I must say I’m disappointed that nobody has, yet, chosen anything by “the saviours of British rock”.

    It was a funny old year wasn’t it? We spent the whole twelve months thinking/talking about the next century.

      • Perfectly true – insofar as there’s any objective truth about it – but we still spent the whole year talking about it. I have seen a newspaper from Jan 1st 1901 which hailed the beginning of the 20th Century so we must have become more impatient as the years went by.

        • In work terms, I spent a large part of 1999 working on a series of projects to fix the Y2K “bug” on very large databases and with the programs and data extracts that populated and updated those databases. The word “bug” was a complete misnomer. It was really about ensuring that date fields were in DDMMYYYY format, not DDMMYY which had been the mainframe standard since the 1960s.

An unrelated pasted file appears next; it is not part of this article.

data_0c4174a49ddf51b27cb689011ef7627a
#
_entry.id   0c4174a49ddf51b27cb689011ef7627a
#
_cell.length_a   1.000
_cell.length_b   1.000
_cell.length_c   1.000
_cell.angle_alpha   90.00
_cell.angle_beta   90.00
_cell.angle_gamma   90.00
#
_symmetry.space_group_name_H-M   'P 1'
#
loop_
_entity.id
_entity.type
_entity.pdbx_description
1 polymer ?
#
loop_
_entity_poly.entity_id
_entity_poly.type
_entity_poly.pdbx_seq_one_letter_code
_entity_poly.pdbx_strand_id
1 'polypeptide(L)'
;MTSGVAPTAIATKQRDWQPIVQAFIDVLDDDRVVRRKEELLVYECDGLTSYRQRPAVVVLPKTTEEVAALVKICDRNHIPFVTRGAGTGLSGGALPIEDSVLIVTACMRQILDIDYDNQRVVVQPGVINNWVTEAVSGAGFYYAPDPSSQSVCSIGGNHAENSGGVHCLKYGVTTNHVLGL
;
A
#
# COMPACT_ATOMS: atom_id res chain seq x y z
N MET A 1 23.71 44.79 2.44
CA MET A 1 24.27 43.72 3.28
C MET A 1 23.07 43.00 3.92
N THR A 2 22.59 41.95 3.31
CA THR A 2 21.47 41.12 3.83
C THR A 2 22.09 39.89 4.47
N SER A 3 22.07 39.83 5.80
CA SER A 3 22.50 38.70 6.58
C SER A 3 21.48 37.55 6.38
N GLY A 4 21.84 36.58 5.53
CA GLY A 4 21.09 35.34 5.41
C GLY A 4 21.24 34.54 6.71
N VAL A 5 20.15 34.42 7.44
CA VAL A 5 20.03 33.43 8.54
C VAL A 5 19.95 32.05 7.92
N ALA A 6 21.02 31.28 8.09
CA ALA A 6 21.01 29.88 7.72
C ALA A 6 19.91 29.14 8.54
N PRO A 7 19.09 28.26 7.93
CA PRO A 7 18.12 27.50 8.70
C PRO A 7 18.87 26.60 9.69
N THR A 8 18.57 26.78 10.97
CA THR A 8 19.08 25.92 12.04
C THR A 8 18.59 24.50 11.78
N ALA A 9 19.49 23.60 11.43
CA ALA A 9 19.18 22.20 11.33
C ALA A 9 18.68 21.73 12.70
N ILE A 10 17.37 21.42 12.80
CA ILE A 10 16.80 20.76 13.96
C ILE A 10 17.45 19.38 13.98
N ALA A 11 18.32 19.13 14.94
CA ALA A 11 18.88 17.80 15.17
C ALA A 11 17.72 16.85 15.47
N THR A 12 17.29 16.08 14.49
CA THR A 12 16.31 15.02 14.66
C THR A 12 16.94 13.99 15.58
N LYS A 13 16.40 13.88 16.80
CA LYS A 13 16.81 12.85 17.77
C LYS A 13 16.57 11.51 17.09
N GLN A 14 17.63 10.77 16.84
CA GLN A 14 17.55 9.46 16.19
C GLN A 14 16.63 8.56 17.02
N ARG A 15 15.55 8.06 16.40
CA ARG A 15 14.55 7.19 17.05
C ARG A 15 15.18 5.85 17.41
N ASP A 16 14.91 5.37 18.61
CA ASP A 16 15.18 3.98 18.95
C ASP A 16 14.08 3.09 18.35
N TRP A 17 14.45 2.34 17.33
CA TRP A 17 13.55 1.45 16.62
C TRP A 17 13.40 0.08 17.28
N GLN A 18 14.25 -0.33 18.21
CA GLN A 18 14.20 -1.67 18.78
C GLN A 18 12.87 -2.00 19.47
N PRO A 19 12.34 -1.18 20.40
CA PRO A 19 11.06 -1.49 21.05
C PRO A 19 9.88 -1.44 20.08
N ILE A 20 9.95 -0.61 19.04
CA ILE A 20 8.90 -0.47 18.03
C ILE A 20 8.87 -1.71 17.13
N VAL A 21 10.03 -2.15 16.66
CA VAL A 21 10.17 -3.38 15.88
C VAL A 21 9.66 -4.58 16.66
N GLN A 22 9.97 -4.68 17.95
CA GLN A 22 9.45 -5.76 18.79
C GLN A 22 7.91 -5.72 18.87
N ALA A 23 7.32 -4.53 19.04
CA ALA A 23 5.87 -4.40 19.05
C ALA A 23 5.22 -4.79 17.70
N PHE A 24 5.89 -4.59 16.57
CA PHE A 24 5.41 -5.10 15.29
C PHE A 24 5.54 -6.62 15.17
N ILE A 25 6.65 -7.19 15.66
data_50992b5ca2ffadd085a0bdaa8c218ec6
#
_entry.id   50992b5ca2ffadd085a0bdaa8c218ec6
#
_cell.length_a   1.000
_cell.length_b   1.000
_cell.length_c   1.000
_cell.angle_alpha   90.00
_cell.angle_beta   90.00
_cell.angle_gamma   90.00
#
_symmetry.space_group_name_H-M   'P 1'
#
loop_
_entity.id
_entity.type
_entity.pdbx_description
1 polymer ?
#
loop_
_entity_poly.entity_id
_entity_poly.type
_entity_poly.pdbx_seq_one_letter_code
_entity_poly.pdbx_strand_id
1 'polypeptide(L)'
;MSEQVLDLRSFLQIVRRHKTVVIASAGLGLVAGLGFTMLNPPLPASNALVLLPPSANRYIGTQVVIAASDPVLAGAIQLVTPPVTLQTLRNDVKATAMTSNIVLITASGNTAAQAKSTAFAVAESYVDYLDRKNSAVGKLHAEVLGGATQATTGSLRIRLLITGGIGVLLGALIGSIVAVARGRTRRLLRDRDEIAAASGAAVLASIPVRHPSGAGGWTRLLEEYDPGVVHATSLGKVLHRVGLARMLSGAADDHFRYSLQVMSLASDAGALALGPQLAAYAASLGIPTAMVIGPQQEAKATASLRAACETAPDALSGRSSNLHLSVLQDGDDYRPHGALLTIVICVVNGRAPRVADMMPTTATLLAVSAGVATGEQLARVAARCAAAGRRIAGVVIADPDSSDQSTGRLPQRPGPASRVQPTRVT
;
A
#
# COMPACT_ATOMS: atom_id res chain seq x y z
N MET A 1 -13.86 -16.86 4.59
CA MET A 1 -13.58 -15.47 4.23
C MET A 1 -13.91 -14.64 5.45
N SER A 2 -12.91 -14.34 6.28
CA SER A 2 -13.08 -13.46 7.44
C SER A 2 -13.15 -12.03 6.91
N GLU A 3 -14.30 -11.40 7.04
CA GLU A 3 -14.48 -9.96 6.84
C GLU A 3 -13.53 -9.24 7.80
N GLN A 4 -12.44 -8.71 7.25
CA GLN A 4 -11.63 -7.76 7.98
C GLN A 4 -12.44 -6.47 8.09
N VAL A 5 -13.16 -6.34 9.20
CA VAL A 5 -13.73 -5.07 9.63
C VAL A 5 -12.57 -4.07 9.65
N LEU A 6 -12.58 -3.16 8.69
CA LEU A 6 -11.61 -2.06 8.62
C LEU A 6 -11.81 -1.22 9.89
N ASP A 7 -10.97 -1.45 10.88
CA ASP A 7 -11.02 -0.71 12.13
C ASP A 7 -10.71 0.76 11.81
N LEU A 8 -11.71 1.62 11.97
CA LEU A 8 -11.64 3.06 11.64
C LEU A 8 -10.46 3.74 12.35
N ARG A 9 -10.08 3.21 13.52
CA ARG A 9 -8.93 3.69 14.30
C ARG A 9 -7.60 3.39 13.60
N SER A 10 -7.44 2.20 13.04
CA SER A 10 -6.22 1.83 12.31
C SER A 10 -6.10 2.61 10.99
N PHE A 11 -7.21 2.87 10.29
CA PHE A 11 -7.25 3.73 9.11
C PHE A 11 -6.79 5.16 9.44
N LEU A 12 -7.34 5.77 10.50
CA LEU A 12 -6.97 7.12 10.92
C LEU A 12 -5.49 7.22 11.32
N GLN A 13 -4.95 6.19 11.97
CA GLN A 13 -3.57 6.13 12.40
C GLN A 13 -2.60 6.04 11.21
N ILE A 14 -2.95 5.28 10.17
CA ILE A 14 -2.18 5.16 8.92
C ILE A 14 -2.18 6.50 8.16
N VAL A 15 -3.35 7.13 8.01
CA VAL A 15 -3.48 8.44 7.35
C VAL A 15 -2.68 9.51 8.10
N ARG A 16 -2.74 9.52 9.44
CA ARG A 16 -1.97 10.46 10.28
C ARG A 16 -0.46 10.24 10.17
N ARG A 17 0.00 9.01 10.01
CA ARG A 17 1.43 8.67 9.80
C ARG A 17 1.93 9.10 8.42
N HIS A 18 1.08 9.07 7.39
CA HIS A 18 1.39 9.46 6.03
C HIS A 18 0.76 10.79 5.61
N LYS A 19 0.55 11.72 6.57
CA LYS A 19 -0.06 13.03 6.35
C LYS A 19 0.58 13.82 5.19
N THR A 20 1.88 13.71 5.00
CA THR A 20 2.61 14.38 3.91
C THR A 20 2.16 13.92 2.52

• Mr Panther will be along shortly with love for them there saviours, I’m sure. For a little joooooy, for a little joy.

  10. Sigur Ros – Svefn-g-englar
    Emiliana Torrini – Unemployed In Summertime
    Mogwai – Stanley Kubrick

    Honorable mention for Blackalicious’ Alphabet Aerobics (think he’s coming to town soon, yay!). Built To Spill (Else), Bunnymen (Rust) & have some Tinderdonds.

  11. amy and tonnl have already picked my favourite ’99 tracks from Terror Twilight. It may not be their most adventurous album but it had some fine tunes, including the fragile Ann Don’t Cry.

    The only other 1999 albums I own are by Gomez and Catatonia. Make of that what you will.

    So:
    PavementAnn Don’t Cry
    GomezBlue Moon Rising
    CatatoniaShe’s A Millionaire

      • Had to Wiki that. Netflix is my only option and the UK version has a fraction of yours, so it’ll have to become must-see for it to migrate over here.